Figure 1. Map of Sumbawanga district showing the study areas.

found in Vimbwa village (Figure 2). The geographical coordinates of this site which lies on the slope of a hill is on latitude 08.39919˚S and longitude 031.66690˚E with a ground elevation of 1963 m above sea level. The other was an Ilungu iron smelting furnace in Kukumo village which lies on latitude 08.40999˚S and longitude 031.66569˚E and on an elevation of 1927 m. Vimbwa refining furnace outcrop which was the first to be seen and nearest to Miangarua furnace 1 is 5.62 km. Pottery and slag samples were collected from the surface for identification and analysis, with the aim of understanding the technology and thereby opening up areas for fur- ther research.

3. Description of Miangarua Site

The site is located on latitude 08.34880˚S and longitude 031.67115˚E and 4.47 km away from the nearest village, Liapona and is 11.22 km away from Kaengesa Ward bus stand. The site lies on a low hill that forms part of the foothill of the Sumbawanga folding mountains on Mr. Victor Kapusi’s farm. The slope of the site is to the north in the direction of a stream, which is 155 m away. The site consists of great distribution quantities of iron slag, tuyères and tuyère pieces, furnace fragments, two still standing furnaces, one collapsed furnace and other archaeological materials. On the eastern corner of furnace #1, is a mound that was partly dug probably for the construction of mud bricks. Where the furnace had collapsed the furnace base is surrounded by heaps of slag and tuyère. Human settlement is sparse as four houses can be sited from the surroundings and the area is being exploited for agricultural and pastoral production. Iron smelting in this area must have been practiced on a full industrial scale to meet regional demands given the quantity and scatter of metallurgical debris in and around the site. Surface collection of slag, tuyère fragments, daub and furnace wall debris was gathered, counted, weighed, recorded and left behind.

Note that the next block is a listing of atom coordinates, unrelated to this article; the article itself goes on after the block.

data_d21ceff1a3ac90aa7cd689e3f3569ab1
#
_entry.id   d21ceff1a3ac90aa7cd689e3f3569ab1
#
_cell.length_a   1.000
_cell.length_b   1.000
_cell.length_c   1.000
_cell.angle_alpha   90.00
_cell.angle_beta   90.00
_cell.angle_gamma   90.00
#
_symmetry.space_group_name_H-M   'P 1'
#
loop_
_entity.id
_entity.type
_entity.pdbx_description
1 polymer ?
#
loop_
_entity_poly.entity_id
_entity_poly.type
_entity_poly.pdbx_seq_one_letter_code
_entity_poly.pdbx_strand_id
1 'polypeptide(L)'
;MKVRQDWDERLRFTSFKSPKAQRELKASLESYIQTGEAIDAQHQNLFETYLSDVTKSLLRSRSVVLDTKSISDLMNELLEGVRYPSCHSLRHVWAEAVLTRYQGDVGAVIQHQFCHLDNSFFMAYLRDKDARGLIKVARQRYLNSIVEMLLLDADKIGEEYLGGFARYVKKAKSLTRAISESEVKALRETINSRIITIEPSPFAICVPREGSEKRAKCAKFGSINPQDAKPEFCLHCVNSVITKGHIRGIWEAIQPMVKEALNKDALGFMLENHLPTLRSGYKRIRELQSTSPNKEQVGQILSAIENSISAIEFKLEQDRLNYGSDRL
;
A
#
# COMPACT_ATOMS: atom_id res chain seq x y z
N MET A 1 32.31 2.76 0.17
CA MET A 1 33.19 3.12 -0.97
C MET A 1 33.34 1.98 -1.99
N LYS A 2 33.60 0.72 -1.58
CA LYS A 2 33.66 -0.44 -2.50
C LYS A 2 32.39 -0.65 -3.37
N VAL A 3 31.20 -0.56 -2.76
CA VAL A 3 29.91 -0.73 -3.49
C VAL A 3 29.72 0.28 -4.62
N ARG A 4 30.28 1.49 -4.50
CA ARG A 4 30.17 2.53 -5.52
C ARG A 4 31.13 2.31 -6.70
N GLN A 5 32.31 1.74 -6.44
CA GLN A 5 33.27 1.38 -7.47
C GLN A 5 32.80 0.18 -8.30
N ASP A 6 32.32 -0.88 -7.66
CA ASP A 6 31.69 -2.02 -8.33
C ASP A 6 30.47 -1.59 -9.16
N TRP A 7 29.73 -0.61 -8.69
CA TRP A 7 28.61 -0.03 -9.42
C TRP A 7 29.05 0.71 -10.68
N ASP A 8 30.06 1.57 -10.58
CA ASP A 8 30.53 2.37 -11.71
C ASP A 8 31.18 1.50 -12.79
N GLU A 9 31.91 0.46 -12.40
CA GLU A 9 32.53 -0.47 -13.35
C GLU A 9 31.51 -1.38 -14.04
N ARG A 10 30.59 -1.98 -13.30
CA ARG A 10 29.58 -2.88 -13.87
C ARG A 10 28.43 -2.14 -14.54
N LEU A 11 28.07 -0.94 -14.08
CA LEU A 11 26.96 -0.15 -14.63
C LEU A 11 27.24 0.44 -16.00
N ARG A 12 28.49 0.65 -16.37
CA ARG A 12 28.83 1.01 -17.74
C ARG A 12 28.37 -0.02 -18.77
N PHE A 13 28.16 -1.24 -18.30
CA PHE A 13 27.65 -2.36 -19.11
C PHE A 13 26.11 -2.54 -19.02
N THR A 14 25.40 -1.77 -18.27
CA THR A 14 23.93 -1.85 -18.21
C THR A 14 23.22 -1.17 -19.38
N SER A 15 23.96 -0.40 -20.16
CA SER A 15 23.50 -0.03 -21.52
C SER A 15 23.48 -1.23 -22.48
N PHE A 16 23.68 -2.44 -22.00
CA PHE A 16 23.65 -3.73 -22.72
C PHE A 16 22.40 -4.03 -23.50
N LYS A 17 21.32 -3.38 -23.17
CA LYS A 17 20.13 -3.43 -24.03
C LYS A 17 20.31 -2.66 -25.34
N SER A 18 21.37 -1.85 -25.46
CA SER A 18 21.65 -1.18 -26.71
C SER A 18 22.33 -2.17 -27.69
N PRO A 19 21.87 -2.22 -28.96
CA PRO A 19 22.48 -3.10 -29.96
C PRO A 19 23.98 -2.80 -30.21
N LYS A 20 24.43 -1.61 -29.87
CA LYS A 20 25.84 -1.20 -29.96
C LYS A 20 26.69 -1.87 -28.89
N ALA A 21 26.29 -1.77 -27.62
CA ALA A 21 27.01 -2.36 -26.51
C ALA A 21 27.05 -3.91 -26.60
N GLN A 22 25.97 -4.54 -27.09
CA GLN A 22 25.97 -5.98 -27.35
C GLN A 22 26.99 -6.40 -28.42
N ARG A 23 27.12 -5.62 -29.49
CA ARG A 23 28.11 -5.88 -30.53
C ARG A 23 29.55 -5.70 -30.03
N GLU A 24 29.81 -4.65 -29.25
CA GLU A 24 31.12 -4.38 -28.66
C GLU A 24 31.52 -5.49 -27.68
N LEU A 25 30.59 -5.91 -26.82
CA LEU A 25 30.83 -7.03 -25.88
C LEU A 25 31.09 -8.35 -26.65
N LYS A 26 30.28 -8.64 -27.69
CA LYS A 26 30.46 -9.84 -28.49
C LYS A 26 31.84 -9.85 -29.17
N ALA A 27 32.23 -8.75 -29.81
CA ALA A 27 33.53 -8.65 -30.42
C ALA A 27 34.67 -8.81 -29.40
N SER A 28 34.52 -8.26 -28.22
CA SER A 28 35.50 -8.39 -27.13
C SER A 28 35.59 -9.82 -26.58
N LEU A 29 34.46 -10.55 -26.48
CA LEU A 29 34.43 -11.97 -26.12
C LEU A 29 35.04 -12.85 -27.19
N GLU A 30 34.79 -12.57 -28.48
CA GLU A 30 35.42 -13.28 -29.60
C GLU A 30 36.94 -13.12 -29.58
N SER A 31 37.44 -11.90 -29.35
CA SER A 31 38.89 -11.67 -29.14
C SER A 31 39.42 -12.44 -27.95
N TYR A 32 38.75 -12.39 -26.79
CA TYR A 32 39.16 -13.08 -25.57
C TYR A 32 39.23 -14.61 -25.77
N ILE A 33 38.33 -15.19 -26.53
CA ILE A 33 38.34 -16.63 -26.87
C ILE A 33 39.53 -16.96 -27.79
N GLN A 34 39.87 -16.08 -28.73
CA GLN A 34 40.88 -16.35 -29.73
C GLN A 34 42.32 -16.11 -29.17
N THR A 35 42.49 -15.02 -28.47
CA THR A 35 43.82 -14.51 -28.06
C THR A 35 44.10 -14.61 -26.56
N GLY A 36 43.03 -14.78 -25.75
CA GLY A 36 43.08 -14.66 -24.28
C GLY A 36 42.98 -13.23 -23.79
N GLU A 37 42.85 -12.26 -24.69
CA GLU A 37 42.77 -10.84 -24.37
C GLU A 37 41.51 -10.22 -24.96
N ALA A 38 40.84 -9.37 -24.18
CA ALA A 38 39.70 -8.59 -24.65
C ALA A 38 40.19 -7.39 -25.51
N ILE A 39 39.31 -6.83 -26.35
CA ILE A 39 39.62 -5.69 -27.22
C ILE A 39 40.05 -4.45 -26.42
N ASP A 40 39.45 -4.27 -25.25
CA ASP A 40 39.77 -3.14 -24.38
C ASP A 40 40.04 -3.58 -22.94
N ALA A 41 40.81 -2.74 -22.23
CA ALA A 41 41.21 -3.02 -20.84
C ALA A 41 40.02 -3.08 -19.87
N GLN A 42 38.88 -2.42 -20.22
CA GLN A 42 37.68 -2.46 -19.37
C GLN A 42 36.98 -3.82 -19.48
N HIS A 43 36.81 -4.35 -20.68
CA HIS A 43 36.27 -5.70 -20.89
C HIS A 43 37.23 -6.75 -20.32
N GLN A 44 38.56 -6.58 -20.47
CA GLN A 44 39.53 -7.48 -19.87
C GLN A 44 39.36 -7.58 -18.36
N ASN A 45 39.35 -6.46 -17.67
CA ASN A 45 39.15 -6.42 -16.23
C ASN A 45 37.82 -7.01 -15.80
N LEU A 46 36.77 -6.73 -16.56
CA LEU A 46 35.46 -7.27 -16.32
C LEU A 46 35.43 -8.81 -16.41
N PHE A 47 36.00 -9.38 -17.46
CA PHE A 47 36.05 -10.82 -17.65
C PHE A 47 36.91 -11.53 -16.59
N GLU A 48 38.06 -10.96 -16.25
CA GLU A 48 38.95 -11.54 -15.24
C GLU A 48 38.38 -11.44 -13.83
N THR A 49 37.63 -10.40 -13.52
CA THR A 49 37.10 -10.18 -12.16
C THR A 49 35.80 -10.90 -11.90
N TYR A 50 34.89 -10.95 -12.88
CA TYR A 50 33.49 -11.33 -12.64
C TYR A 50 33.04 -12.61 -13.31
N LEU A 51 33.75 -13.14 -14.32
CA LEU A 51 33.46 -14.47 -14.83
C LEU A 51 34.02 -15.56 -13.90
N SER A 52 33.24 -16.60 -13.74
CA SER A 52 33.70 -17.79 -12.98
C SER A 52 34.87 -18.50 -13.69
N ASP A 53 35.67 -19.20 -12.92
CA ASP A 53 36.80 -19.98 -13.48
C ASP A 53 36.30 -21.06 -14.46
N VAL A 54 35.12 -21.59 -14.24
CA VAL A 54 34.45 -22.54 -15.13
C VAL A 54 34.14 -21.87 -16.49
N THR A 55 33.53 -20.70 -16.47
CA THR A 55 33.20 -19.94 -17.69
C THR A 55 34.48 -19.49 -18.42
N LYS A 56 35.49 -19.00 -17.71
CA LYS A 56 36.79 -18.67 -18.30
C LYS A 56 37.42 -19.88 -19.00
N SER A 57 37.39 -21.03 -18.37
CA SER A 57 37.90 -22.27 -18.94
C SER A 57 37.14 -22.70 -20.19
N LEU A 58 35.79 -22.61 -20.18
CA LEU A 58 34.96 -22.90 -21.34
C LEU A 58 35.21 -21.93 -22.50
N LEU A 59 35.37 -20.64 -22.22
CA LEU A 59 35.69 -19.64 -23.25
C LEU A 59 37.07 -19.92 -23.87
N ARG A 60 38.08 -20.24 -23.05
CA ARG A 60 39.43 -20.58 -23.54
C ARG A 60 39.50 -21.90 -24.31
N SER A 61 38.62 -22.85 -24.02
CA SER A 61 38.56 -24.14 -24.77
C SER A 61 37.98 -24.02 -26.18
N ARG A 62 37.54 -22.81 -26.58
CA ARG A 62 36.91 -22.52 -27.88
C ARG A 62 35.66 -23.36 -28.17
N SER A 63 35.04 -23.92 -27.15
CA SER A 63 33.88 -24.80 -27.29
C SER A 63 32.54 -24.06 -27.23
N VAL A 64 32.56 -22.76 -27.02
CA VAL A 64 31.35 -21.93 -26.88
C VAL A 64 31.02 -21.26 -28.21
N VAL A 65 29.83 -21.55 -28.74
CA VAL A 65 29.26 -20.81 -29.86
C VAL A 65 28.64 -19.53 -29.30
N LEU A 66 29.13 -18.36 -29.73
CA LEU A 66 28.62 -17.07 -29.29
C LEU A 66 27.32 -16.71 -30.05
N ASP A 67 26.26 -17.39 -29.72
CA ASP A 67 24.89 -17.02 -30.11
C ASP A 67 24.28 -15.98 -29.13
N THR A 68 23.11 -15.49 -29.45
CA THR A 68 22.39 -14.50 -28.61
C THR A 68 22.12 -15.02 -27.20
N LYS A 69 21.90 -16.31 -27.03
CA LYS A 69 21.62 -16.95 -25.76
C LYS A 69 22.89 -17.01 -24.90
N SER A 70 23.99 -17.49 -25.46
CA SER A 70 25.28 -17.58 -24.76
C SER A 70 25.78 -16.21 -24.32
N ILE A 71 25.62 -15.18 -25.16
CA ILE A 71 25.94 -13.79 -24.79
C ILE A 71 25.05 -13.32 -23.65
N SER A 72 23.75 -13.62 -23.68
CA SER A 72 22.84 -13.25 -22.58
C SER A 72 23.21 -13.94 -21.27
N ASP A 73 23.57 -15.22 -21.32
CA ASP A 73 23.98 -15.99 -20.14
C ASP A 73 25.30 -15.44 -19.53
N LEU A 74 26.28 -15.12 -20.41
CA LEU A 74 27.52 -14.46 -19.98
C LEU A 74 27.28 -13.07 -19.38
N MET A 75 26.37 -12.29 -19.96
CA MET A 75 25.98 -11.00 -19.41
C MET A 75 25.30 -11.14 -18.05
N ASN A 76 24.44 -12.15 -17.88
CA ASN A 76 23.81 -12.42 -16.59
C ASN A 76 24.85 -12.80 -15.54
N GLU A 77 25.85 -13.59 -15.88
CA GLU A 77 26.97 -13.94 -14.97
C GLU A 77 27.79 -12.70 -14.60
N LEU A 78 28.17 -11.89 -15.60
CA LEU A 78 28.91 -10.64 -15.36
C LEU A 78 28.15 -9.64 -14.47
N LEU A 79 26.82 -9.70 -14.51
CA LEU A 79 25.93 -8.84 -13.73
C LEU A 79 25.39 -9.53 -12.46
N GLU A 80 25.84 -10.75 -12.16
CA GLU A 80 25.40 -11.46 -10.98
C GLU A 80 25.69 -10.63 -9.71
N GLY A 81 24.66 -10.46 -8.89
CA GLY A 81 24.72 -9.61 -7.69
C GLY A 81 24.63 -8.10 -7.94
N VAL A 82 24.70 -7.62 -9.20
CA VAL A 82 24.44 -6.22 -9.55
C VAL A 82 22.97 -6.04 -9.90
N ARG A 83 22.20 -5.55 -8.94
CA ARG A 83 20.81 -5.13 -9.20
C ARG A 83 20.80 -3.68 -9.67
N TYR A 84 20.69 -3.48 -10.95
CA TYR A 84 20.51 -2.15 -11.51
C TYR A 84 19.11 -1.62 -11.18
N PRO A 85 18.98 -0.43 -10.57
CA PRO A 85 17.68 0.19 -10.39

Figure 2. Map of Miangarua site showing the contour lines and archaeological features mentioned in the text.

4. Malungu Furnace Description

This was a tall, tapering, induced (natural) draught furnace called Ilungu (singular) Malungu (plural) in Swahili (Figure 3). It measures 2.71 m from the eastern side and 2.41 m from the western side from ground to top but measured 3.09 m after excavation. The difference in height can be due to soil deposition from the western corner of the furnace as a result of erosion action or digging the mound close to the furnace for soil for construction of mud bricks as evidenced in the vicinity. The outside diameter of the furnace from the southern tuyère port to the northern tuyère port measures 170 cm. The exterior from the eastern tuyère port to the western tuyère port measures 142 cm while the interior diameter of the furnace running from the southern tuyère port to the northern tuyère port measures 142 cm and from the eastern to the western tuyère port, it measures 136 cm. The outside circumference of the furnace above the tip of the tuyère openings measures 500 cm, 310 cm, 287 cm, 252 cm, and 223 cm and then thins away to the tip measuring 170 cm. The width of the furnace wall from the broken part on the northern corner measures 13 cm and thins out to the top. Some tuyères retrieved through excavation showed heavy encrusting with vitreous slag both on the inside and the outside. This is an indication that the tuyères were used for slag taping.

The exterior surface of the furnace was rough but it seemed like it was initially smoothened or plastered but became worn-out with time. The furnace interior was highly vitrified or melted, and the walls also show signs of superimposed rings of clay during construction. A hole popularly referred to as a peephole, which we disagree with, given the temperature inside the furnace, measuring 103 - 111 cm from the ground surface was located on the eastern corner of the furnace with an internal diameter of 7.2 cm. The furnace possesses 10 tuyère ports intact with spacing between 27 and 37 cm. The height of the tuyère apertures ranges from 13 - 35 cm.

Figure 3. A view of the partly damaged Malungu furnace that was excavated. Photo: Ngonadi John Uche (2010).

5. Excavation: Methods and Stratigraphy